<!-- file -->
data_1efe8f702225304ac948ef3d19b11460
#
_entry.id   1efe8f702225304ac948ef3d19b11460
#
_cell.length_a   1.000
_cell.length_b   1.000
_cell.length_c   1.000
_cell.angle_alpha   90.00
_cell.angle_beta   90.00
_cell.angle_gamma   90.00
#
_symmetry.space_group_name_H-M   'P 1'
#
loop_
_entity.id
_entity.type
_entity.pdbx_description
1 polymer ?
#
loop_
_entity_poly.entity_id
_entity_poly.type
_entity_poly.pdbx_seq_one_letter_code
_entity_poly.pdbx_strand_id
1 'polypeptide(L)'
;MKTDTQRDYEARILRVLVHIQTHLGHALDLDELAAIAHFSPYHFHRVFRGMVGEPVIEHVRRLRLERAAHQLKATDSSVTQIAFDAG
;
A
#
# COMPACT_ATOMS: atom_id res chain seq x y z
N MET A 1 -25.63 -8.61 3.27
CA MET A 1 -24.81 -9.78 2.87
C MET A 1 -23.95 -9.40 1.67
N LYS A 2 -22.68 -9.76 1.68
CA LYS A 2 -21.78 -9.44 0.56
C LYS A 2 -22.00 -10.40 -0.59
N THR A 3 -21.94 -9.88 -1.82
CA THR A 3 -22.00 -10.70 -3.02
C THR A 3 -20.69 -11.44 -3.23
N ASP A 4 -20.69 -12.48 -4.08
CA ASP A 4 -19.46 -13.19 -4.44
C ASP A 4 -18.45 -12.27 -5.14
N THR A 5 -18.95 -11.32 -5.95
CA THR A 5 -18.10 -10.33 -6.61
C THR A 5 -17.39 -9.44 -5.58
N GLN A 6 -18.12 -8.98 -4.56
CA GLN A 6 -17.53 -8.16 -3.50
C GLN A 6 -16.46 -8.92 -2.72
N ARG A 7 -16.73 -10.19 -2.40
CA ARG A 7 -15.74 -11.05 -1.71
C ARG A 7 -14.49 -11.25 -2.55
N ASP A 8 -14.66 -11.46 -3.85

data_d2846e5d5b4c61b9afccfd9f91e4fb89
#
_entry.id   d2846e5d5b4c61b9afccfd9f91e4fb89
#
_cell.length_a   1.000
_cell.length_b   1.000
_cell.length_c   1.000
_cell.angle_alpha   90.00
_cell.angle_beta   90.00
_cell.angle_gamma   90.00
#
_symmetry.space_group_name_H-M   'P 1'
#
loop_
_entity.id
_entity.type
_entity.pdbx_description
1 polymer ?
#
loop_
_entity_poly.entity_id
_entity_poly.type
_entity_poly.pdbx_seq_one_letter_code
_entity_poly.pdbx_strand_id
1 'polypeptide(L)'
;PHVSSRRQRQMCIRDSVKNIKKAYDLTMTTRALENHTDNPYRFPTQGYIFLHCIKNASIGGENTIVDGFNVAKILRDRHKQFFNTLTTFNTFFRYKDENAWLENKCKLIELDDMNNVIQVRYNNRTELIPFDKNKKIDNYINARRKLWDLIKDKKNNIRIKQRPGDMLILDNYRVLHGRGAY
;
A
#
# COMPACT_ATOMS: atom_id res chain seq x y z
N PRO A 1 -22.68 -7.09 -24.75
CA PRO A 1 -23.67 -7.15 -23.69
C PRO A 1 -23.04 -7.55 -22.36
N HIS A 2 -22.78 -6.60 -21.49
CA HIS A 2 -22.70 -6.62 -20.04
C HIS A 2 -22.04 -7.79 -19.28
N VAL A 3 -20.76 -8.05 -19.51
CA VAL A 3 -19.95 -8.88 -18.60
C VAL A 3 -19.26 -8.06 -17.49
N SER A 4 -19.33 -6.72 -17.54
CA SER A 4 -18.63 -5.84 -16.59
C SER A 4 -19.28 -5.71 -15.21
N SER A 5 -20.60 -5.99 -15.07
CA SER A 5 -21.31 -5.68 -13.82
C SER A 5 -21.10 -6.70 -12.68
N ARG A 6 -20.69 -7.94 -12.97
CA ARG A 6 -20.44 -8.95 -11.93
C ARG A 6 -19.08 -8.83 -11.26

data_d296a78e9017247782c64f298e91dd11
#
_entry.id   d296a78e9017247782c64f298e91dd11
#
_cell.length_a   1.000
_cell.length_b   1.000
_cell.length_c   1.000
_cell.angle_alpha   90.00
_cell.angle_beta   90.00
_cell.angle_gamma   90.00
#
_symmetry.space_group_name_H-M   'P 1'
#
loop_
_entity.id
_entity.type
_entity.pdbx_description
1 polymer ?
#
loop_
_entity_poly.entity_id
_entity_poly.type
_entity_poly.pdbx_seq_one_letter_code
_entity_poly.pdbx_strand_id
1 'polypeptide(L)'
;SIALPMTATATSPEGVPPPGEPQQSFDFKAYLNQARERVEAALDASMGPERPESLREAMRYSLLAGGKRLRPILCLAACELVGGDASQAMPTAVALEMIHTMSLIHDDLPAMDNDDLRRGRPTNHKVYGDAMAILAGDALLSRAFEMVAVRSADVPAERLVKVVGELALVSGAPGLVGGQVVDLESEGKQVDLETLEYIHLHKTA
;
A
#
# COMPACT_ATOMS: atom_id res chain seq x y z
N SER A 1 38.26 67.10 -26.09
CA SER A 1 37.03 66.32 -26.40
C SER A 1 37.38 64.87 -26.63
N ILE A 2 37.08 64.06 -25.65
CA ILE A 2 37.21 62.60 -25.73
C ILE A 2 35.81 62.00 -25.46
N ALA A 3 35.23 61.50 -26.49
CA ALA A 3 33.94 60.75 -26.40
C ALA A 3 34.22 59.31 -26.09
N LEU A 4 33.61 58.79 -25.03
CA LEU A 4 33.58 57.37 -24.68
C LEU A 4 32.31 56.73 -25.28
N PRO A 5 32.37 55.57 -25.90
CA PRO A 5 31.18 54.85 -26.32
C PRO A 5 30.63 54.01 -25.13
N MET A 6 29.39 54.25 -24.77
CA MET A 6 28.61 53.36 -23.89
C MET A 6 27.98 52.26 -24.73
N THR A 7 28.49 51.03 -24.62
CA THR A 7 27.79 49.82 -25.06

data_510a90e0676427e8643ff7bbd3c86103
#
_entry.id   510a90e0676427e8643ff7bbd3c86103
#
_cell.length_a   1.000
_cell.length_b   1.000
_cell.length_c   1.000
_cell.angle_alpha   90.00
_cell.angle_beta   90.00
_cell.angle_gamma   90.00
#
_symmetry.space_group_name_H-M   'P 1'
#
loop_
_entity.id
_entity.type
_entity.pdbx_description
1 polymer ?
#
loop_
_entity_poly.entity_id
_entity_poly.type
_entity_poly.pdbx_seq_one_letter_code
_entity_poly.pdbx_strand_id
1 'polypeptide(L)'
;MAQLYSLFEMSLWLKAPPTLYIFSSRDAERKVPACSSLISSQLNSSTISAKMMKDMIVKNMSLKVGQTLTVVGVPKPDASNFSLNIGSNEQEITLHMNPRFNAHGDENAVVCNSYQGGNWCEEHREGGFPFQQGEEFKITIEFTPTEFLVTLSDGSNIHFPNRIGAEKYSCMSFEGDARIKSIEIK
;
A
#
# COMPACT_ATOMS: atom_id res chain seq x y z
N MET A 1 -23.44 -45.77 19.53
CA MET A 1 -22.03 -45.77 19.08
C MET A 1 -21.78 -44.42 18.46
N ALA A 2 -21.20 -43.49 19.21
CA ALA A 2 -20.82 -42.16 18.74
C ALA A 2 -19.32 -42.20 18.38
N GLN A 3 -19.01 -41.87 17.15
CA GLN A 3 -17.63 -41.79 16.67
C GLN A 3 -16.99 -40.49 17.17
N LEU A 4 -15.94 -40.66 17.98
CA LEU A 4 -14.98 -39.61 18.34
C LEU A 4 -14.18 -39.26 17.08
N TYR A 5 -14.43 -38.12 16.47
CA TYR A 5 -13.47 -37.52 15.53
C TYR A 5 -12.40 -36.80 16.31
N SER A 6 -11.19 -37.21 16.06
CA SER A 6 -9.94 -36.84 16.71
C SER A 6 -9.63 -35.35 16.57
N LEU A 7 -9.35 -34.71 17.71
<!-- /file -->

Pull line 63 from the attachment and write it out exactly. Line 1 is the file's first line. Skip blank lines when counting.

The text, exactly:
#